A Sea of Colour at Kings Beach Multicultural Fiesta – Festuri
Red is the global colour of passion. Red was also the colour worn by the army of volunteers at the recent Multicultural Festival at Kings Beach, Caloundra on the Sunshine Coast, and passion was the key ingredient needed to catapult the event into its 15th consecutive year. To ensure it continues to be an important date on the coastline’s annual events calendar. It’s been named “FESTURI” – and it is simply a celebration of all cultures.
While each is completely unique in their country of origin, events such as Festuri provide the platform for performers and a space for all people from all ethnic backgrounds to join harmoniously together in a celebration of humankind and experience things outside their own daily lives. The perfect setting to compliment that objective is a beautiful Australian beachside parkland on a beautiful sunny springtime weekend. Choose between a BBQ burger or a spicy noodle dish – modern Aussies now call that, “paradise on earth”!
The leader of this vibrant army of red soldiers, Dominique Cisis, was sort of hard to track down. Only because, camouflaged in his army fatigues, he was busy racing from one end of the festival to the other checking that all performing stages were running to schedule and that the festival was all going to plan. Dominique stepped up this year to lead the festival committee as there was a definite possibility that it may not go ahead this year. But having lived in the area now with his family for the last 25 years and being an integral part of the diverse range of people, young and aging, now living along the coastline, failure of the festival was not an option for Dominique. So rise to the occasion he did and the festival has been reborn with conviction and purpose.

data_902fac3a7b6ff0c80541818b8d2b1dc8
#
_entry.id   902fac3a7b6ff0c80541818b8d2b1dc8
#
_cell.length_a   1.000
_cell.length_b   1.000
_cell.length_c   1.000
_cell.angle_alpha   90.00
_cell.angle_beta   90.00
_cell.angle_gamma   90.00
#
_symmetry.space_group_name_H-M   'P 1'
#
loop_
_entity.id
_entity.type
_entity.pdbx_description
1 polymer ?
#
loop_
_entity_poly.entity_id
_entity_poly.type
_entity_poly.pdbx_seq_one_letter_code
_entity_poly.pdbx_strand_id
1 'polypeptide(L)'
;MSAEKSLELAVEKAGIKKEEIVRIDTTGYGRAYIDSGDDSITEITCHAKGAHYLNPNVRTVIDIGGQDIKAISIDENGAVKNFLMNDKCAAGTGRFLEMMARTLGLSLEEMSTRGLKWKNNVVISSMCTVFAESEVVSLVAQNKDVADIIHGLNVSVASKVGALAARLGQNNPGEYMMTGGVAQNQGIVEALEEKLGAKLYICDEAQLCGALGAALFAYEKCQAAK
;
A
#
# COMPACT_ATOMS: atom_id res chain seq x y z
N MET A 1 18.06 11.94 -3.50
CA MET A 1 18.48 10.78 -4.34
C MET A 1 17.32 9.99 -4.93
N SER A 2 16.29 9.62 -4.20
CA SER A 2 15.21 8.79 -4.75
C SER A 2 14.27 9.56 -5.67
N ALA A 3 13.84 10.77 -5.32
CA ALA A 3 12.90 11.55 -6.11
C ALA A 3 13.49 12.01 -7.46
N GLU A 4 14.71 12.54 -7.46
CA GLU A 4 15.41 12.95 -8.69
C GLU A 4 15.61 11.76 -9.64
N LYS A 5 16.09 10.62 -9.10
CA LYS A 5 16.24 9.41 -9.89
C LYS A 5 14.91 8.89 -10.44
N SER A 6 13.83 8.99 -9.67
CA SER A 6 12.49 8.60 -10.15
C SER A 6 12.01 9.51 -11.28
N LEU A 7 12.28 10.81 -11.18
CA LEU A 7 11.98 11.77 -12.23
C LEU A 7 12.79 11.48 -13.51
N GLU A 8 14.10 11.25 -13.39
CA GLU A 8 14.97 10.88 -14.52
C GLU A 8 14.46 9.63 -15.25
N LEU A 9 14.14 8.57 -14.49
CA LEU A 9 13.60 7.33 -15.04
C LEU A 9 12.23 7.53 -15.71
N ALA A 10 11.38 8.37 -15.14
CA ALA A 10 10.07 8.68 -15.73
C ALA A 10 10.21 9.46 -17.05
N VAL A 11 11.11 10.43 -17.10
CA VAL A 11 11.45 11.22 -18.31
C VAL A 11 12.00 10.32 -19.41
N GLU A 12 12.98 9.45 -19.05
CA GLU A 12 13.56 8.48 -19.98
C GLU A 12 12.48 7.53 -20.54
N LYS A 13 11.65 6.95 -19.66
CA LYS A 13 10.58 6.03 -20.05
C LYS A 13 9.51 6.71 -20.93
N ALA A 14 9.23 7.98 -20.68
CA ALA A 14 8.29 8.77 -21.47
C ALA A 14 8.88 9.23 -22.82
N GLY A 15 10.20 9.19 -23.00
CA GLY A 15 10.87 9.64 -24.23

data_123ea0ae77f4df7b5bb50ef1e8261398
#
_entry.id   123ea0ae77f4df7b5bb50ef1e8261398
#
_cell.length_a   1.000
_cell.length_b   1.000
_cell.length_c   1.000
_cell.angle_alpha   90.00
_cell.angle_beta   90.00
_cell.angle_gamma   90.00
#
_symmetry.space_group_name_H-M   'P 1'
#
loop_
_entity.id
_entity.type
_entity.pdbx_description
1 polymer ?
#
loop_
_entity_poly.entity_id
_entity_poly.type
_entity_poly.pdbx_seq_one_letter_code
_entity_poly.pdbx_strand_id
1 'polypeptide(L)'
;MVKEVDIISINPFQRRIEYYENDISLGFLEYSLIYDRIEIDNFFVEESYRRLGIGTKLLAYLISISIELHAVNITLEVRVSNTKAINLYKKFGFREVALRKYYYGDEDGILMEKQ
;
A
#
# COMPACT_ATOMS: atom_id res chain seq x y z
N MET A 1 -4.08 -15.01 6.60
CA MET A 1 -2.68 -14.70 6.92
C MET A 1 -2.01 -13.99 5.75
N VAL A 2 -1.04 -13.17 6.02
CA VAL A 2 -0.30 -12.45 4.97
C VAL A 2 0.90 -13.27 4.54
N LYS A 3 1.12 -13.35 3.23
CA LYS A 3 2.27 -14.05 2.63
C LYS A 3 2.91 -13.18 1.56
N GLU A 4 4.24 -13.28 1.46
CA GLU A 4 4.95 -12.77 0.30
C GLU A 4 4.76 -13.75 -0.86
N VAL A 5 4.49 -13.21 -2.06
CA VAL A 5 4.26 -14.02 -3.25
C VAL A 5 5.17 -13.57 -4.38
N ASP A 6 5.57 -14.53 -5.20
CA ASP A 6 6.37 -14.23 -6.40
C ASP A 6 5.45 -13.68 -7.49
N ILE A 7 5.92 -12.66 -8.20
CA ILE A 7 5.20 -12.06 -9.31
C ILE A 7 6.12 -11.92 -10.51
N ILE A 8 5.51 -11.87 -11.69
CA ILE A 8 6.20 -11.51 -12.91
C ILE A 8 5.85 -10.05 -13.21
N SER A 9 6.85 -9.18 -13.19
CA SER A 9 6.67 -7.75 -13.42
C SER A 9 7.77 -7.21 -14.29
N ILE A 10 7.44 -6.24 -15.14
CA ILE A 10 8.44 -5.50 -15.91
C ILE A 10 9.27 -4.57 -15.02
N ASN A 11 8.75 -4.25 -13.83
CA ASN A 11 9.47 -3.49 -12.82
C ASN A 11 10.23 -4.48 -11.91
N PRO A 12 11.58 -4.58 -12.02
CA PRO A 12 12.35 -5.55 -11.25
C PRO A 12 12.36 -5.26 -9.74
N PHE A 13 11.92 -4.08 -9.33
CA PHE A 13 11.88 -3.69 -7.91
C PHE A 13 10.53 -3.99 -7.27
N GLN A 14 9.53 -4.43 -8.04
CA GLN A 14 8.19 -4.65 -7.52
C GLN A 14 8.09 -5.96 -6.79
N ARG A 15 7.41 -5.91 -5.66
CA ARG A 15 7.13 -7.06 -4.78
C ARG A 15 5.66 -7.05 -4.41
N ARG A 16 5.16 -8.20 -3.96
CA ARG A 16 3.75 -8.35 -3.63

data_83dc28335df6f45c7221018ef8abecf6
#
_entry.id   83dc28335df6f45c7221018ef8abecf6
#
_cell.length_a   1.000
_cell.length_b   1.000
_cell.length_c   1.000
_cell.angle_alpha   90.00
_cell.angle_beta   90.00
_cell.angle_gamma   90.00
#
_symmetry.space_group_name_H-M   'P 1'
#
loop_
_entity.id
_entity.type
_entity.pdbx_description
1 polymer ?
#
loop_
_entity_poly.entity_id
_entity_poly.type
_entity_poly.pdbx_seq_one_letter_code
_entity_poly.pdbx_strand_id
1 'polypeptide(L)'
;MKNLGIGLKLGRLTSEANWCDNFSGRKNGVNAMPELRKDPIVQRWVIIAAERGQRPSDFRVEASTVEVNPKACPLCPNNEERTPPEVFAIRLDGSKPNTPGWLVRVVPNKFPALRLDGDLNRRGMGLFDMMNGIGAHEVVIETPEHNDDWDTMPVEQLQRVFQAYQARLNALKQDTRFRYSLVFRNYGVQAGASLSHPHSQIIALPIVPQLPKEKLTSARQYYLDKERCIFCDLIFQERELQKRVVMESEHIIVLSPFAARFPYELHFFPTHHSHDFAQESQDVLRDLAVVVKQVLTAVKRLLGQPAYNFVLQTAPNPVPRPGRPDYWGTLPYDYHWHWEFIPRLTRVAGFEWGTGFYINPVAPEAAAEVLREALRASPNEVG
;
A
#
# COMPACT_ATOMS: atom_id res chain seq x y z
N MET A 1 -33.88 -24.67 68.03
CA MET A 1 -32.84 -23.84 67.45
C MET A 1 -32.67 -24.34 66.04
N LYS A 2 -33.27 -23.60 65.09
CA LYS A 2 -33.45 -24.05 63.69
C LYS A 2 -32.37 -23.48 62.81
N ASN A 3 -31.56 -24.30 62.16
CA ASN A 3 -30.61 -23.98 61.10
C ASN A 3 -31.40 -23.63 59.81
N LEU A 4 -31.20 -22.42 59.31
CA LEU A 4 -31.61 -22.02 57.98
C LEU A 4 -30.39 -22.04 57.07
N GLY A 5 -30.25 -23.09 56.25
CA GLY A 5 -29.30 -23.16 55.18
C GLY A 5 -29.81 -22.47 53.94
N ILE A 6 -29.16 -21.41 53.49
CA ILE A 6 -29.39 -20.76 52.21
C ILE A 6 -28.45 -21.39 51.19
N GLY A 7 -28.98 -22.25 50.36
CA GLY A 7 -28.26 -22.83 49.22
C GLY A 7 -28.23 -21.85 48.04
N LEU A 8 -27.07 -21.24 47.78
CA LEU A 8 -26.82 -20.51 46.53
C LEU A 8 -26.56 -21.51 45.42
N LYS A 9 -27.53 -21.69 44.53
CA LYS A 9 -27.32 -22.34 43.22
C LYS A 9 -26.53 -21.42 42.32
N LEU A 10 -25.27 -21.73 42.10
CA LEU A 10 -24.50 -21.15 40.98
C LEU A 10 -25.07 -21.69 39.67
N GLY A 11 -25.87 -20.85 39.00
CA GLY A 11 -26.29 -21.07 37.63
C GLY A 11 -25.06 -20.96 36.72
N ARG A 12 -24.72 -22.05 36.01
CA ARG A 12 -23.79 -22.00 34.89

Dominique has a strong and impassioned desire to show the vibrant and positive side to multicultural Australia that is sometimes politicised and reported negatively through the images of commercial television. What better way then, to place it right in the heart of the community and encourage direct interaction through education of the cultural arts. Now more than ever as the world’s population becomes bigger but globalisation makes it smaller, we need to all pull together and understand and appreciate our neighbours both close and far away. By placing the festival in the backyard of the community, it makes it easily accessible for the residents and visitors to the area.
The central stage of the festival flanked by a smaller one showcased singers, dancers and musicians from many cultural backgrounds, including the Philippines, Indonesia, Japan and Columbia just to name a few. There was even a band of enthusiastic local Ukulele players that took the audience on a trip down memory lane with some old time tunes followed by a brightly attired choir sharing the tribal sounds of South Africa. It was truly a feast for the ears. If you wanted to do, and not just listen, you could sit cross legged on the sand and learn how to weave a basket from tree twining or test your skills as a Jamaican drummer and jam with other fellow festival goers. There was something for everyone.
All in all, the whole weekend was a sea of colour, endless activity and a smorgasbord of sound from start to finish. Dominique’s vision is to have the festival repeated in all major centres along the Sunshine Coast throughout the year so that as many people as possible are easily able to partake in this amazing experience. His wish is that it continues for another 15 years and beyond. So come along next year and share that vision.
If you think you may have something to offer the festival, contact us here at KOPI BRISBANE and we will pass your details on to the festival committee.